((Private entry–but feel free to comment!))
Bookworm Hienrichs walked out of the records room, impatiently dashing away tears brought to her eyes by the written fates of Breezy and Viv. She knew by now, of course, that, unless some people had fled before the explosion mentioned, many of the people she knew would have met horrible fates in this account. But actually reading about them was still upsetting–especially when she still had no idea how to stop it.
She went through the northern entrance of City Hall, paused at the top of the steps, then walked to the side and hoisted herself onto the wall there, looking at the autumn-colored trees that flanked either side of the staircase. She sat there in the morning light, thinking about what she’d read. At least a somewhat clearer picture was beginning to form. Her guess was that, after the explosion referenced, and the attack by the creatures, large and small, the survivors gathered at the Imperial Theatre to make their plans. That there were so few was…not encouraging.
Bookworm wasn’t sure how she felt about not appearing yet in the account. Reading about her death would be horrid, she was sure–and yet, she couldn’t help but think that the anticipation was worse. Did she really die so soon? Or worse–had she fled?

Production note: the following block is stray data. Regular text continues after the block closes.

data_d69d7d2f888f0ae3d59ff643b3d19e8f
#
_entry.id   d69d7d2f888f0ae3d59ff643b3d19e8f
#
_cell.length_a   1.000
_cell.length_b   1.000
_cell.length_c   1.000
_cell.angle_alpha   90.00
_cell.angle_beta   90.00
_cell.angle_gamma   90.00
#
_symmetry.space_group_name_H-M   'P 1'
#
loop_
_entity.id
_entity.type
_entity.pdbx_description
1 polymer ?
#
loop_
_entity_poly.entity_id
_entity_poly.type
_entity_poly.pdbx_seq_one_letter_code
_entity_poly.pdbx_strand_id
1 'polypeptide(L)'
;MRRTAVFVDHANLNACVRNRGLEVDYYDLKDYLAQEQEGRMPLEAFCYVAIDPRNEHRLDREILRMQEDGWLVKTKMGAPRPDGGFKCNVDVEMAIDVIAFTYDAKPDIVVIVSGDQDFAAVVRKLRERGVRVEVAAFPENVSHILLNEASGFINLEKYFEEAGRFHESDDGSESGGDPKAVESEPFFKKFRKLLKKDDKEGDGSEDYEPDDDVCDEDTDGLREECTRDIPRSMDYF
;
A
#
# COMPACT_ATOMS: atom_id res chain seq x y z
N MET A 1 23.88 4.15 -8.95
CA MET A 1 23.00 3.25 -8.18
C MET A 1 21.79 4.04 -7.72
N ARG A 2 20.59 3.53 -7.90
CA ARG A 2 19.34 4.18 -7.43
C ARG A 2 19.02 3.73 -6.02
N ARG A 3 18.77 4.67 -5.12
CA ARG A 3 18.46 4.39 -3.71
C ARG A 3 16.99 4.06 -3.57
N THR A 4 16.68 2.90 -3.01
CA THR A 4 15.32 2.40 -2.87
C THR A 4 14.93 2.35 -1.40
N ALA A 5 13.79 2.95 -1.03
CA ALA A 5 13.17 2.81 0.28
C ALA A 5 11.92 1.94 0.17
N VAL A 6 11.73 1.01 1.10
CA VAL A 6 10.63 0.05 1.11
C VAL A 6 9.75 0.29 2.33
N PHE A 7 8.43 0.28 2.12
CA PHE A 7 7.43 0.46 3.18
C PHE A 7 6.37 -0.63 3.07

‘No,’ she thought, violently shaking her head. The only way she’d leave was if she was leading others out, too. And at this point, she rather doubted anyone was ready to flee the city yet. Not while there was a chance to stop it.
‘I knew the risks when I decided to join the Militia…and those that come with being a Heroine,’ Book thought. ‘If I’m to die…I just hope my death counts for something.’
She hurried off, hoping to find Tepic Harlequin and get some information from him. If she couldn’t…well, it might just be time for a little breaking and entering.
Mariah walked out of the records room, relieved that there was still no mention of Miss Bookworm in the account. There was still that chance that she could escape this horror alive. Mariah would do her utmost to make sure of that–her last repayment of her debt of gratitude to Miss Bookworm’s parents.
Ever since Mariah had left New Babbage to serve on the smuggling ship “Mary Rose,” those many years ago, she’d had the feeling, never articulated but always present, that if she returned to the city to live there, she would…die. Not right away, perhaps, but sooner rather than later. Whenever the smuggling runs brought them back to New Babbage, even when she’d gained the captaincy of the “Mary Rose,” she had always slept on board the ship, just to make it clear where her residence truly was.
But then, several years into her retirement, she’d begun visiting New Babbage, and Miss Bookworm. She’d even stayed there days at a time, and nothing had happened. So when the time came, she moved back into the city without a qualm, sure that the nebulous feeling of decades had been nothing more than superstition.
Mariah smiled sardonically. How wrong she’d been. She had no doubt that the events the Automaton were describing would mean her death. She didn’t care, so long as Miss Bookworm, Mrs. Pritchard, and Mrs. Sawyer were kept safe. After all, her family had died in the Great Fire decades ago. It was only appropriate that she die in one of its sequels.